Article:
PETALING JAYA: The immigration department director-general’s decision to stop Petaling Jaya Utara MP Tony Pua from leaving Malaysia without giving any reason must be opened to the court’s examination, lawyers said.
They added that the Court of Appeal’s decision that the right to travel was a privilege accorded by the government to citizens holding valid travel documents was inappropriate in “this day and age”.
They also took issue with the literal interpretation of the phrase “that no person shall be deprived of his life or personal liberty”, saying it was absurd to read it as meaning that a challenge could only be mounted for unlawful arrest and detention.
Lawyer Ranjit Singh said the ruling sent a clear but wrong message that Malaysians were at the mercy of the state when it came to travelling abroad.
“As a Malaysian, my personal freedom includes the right to travel. It is not the government that decides whether I can leave the country,” he said.
He said the world had become a “global village”, and citizens left their countries in pursuit of better income, to acquire knowledge and to meet friends and relatives elsewhere.
Ranjit was responding to the judgment delivered by justice Idrus Harun on Wednesday that the government had absolute discretion to decide if Malaysian citizens had the right to travel overseas.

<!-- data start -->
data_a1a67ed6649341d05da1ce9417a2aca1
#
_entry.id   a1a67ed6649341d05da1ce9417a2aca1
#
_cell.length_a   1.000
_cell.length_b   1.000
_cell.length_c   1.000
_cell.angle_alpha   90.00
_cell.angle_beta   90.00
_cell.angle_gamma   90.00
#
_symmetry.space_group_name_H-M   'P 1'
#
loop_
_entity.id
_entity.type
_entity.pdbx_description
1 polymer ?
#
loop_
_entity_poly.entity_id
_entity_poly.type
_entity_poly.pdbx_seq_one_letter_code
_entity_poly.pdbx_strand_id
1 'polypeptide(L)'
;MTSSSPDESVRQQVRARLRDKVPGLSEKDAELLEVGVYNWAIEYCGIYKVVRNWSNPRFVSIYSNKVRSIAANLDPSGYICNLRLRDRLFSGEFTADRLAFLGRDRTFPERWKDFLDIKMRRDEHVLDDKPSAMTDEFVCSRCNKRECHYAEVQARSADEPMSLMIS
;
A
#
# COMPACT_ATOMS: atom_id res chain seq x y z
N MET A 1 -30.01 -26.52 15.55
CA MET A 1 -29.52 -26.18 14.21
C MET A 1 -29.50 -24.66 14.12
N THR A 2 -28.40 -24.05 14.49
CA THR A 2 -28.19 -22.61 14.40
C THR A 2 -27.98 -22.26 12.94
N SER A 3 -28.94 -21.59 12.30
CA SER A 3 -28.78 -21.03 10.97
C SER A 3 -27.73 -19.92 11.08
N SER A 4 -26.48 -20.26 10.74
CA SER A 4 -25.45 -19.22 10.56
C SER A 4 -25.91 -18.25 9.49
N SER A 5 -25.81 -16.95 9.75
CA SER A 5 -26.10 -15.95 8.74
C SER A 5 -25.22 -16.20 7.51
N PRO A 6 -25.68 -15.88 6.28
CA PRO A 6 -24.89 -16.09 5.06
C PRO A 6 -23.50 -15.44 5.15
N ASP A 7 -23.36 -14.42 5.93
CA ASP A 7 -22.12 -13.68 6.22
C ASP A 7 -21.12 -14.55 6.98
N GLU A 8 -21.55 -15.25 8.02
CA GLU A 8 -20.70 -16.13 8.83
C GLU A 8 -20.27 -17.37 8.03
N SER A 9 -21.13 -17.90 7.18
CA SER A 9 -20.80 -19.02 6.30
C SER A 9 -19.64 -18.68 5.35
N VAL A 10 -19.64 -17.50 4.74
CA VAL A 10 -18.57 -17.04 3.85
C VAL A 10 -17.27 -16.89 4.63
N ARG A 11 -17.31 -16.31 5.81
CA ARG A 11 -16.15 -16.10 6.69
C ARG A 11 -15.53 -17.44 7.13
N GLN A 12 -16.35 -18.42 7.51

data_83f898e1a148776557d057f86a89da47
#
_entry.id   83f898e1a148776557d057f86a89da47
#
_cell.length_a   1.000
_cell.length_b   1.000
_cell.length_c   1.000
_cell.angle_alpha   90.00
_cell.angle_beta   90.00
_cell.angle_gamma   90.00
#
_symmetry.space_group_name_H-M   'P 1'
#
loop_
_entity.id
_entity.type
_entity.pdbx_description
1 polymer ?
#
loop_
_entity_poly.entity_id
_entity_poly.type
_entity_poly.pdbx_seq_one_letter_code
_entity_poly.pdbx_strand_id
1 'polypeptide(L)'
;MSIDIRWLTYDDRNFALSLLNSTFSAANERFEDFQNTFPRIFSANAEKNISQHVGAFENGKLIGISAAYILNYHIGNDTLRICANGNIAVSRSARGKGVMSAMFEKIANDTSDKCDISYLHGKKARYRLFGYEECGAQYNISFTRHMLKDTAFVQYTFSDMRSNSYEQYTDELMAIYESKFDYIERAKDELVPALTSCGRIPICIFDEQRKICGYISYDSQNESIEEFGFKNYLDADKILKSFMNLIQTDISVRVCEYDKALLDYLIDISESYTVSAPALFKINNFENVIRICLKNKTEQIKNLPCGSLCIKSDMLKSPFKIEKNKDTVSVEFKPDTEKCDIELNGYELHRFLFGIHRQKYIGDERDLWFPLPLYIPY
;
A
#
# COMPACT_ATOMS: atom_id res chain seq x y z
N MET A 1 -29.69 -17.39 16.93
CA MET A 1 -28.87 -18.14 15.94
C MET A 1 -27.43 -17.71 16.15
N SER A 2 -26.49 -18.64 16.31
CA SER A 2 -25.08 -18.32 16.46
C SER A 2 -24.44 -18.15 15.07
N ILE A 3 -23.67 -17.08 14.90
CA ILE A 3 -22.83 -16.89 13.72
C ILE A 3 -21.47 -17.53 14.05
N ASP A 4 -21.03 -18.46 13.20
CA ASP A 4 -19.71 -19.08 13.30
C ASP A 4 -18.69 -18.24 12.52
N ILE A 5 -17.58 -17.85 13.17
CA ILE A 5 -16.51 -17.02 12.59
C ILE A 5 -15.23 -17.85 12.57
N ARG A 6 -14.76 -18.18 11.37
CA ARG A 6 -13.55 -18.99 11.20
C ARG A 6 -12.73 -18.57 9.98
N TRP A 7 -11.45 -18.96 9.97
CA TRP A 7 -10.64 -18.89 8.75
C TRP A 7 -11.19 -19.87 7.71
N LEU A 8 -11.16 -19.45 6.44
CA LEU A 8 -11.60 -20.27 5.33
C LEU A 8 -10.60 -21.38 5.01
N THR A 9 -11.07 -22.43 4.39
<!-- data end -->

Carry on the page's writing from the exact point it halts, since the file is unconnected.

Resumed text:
Idrus said an ouster clause in the Immigration Act also stopped the court from inquiring into the decision made by the director-general.
The judge said Pua had no right to be heard, and the director-general had no duty to give a reason for stopping the politician from travelling abroad.
Idrus added that Pua had no legitimate expectation to travel as the passport was government property and could be withdrawn at any time.
Lawyer Bastian Pius Vendargon said this was a fit and proper case for the Federal Court to consider whether the director-general could be shielded by an ouster clause in the act after having allegedly made an error of law.
“A legal principle has been established by the court that an ouster clause cannot be operative once the decision-maker has acted beyond his jurisdiction,” he said.
Lawyer R Kengadharan meanwhile, said any government administrative decision must be examined by the court as arbiter between the state and the citizen.
“If not, the state will make arbitrary decisions that will threaten the civil liberty of the people,” he said, adding that the travel ban on Pua was wrong as he was not a threat to national or global security.
Kengadharan said the ruling could pave the way for the state, including religious authorities, to regulate the affairs and lifestyle of a certain community.
Lawyer Mohamed Haniff Khatri Abdulla said like judges, government administrators too must give reasons for their decisions.
“They too must be held accountable and be transparent in their actions,” he said.
Haniff said citizens who paid a fee to obtain passports had a legitimate expectation to travel unless they were security threats, declared bankrupt or involved in tax evasion.
Haniff said bench chairman Mohd Zawawi Salleh’s call for Pua to take the matter to the Federal Court also revealed that the Court of Appeal had made the ruling because it was tied by an earlier apex court decision.
“Pua’s matter is a fitting case to revisit several constitutional issues in the highest court of the land,” he added.
Pua took the authorities to court after he was prevented from leaving the country at klia2 on July 2, 2015.
The travel ban was later lifted, but Pua continued with his legal battle.